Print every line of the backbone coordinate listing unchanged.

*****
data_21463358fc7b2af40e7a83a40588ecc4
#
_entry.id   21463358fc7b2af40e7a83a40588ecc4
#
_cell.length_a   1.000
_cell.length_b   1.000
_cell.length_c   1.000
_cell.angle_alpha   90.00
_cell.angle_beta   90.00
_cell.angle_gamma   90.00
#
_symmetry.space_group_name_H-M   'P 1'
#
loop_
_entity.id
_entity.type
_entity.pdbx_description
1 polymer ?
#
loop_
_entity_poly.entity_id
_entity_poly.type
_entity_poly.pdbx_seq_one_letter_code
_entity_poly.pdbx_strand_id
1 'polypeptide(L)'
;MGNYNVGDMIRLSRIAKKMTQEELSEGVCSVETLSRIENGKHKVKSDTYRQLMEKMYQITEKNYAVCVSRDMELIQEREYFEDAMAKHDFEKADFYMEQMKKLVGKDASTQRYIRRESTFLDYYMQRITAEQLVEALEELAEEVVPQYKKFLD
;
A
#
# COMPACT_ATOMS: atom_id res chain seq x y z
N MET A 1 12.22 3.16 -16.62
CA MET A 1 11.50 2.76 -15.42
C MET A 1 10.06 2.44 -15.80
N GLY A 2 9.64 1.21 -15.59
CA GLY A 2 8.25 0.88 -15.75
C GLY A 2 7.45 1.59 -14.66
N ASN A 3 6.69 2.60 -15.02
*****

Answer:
data_21463358fc7b2af40e7a83a40588ecc4
#
_entry.id   21463358fc7b2af40e7a83a40588ecc4
#
_cell.length_a   1.000
_cell.length_b   1.000
_cell.length_c   1.000
_cell.angle_alpha   90.00
_cell.angle_beta   90.00
_cell.angle_gamma   90.00
#
_symmetry.space_group_name_H-M   'P 1'
#
loop_
_entity.id
_entity.type
_entity.pdbx_description
1 polymer ?
#
loop_
_entity_poly.entity_id
_entity_poly.type
_entity_poly.pdbx_seq_one_letter_code
_entity_poly.pdbx_strand_id
1 'polypeptide(L)'
;MGNYNVGDMIRLSRIAKKMTQEELSEGVCSVETLSRIENGKHKVKSDTYRQLMEKMYQITEKNYAVCVSRDMELIQEREYFEDAMAKHDFEKADFYMEQMKKLVGKDASTQRYIRRESTFLDYYMQRITAEQLVEALEELAEEVVPQYKKFLD
;
A
#
# COMPACT_ATOMS: atom_id res chain seq x y z
N MET A 1 12.22 3.16 -16.62
CA MET A 1 11.50 2.76 -15.42
C MET A 1 10.06 2.44 -15.80
N GLY A 2 9.64 1.21 -15.59
CA GLY A 2 8.25 0.88 -15.75
C GLY A 2 7.45 1.59 -14.66
N ASN A 3 6.69 2.60 -15.02